P.S. Go ‘Hawks!

French fries are made out of French: A Recipe

April 4, 2012 in Food, Funny by Beth Woolsey

Cai, who’s 5, tells our friend Mike that French fries are made out of French. He says this in his Duh Voice as though we grown-ups should know this already and shouldn’t waste his valuable time asking rhetorical questions.

What do you think these French fries are made from, Cai?

Um, from French, Mike. It’s right there in the name. French fries.

Cai also thinks that he will not really melt into a puddle of goo if he continues to refuse my kisses even though I’ve explained and explained that Mommy Kisses have a special, protective enzyme without which there are no anti-goo-puddle guarantees. So, clearly, Cai doesn’t know everything.

That’s OK, though. Cai’s just a guy, muddling through the playground of life in zip-up jammies and snow boots and trying to figure out how to get more than his share of the fries. You know; like the rest of us.

(video from 2010 courtesy of my Abby: daughter and videographer extraordinaire)

Today, gentle reader, I’m going to show you how to make crack. And, by crack, I mean Garlic Oven Fries that are totally worth stealing from your brother. Now, let me just say that oven fries are made out of potatoes and not ovens. I’m telling you this explicitly so we avoid confusion and disappointment.

I know you probably already know how to make oven fries because they’re easy peasy. But there was a time, back in the day, when I had to call my mom on a phone with a cord and ask her how to bake a potato. And then my mom, who never laughs at anyone because she’s not a Meany McMocking Meanpants like her daughter, giggled. A lot. And those olden days phones with their fancy, curly cords had excellent sound quality that never crackled or broke up the sound bites, so I heard her quite clearly. In case you’re like the person I once was – a little light on the culinary skills – I’m gonna save you a touch of embarrassment and spare your mama from having an obligatory cackle at your expense.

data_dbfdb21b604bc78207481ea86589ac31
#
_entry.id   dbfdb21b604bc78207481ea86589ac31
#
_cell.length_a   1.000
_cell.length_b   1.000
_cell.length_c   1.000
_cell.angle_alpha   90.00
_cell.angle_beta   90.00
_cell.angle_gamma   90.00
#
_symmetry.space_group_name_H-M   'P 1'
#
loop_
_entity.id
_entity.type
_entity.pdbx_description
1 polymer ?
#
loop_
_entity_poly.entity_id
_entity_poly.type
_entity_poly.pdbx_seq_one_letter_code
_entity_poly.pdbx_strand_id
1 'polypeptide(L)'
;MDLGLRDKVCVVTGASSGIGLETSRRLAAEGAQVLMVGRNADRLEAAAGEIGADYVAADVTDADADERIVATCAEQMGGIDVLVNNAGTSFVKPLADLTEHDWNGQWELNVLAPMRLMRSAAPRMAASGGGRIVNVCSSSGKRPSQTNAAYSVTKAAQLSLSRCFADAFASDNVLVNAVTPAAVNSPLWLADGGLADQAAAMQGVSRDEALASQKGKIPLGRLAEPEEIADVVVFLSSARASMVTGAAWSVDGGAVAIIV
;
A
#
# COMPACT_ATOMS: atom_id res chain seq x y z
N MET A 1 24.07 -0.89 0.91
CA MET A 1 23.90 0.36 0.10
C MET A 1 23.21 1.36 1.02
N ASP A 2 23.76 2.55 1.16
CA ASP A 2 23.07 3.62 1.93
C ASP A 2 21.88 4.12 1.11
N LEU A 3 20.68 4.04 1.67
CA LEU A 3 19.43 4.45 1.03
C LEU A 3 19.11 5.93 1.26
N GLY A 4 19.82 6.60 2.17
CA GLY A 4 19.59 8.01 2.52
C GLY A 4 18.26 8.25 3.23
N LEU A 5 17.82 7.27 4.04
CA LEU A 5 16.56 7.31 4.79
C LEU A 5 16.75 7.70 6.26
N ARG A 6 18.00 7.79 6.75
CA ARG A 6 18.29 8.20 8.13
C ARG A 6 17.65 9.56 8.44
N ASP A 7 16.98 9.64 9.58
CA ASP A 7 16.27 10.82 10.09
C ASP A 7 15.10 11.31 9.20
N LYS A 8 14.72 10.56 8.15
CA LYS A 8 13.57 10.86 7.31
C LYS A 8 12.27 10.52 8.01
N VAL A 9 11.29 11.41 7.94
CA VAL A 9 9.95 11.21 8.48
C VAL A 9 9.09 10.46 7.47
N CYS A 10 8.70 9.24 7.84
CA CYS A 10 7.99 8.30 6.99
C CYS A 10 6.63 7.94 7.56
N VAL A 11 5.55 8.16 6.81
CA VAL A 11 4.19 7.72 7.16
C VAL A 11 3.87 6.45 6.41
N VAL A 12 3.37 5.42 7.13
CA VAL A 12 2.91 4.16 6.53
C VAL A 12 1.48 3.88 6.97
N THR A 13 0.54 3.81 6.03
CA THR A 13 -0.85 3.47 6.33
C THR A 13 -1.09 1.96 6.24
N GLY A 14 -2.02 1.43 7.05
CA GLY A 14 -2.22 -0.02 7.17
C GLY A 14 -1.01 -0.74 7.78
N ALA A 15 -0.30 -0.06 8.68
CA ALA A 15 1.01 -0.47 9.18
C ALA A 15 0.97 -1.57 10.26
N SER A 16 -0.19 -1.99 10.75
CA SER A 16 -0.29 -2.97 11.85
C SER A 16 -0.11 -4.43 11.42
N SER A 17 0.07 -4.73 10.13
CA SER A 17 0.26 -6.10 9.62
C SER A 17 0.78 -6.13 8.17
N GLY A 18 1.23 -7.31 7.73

I give and I give.


Garlic Oven Fries:
not a waste of time and WAY cheaper than crack 


  • 5 medium French (or potatoes – you pick) (also, I make double batches because my family is enormous – I only use 5 potatoes if I want to tease them)
  • 2 Tbsp. olive oil
  • 1 ½ tsp. garlic salt
  • ½ tsp. dried parsley (or fresh parsley or anything green that ordinarily wigs out small children – I do this as often as possible because it’s pretty and it desensitizes my kids to green stuff so they don’t throw fits when they see it at church potlucks or Aunt Dolly’s house – works like a charm!)


1. Preheat your oven to 450F.

2. Cut your potatoes…

…into uniform pieces that are vaguely, you know, French fry sized. I know; I’m a master of excellent instructions. It’s practically my spiritual gift.

For example, here’s a tip. Totally free! To cut potatoes into similar-sized pieces, use a knife…

and a cutting board.

It works every time.

3. Dump the potatoes and all the other ingredients into a bowl…

… and mix. I prefer to use my grandmother’s ancient pyrex bowl and a wooden spoon I bought at a discount store and burned on the edge of a skillet sometime around 1997. Old things and scarred things suit me. Oven fries might work if you use new, shiny things to mix them, but I can’t tell you for sure.

4. Lay your greasy potatoes flat on a pan…

… and then throw them in your screaming hot oven.

Leave them there for 17 minutes… or until ’til they’re golden brown when flipped, which is really the goal.

5. Flip ’em all golden side up…

… and cook another 15-17 minutes until the other side of the fries follow the trend.

And that’s it!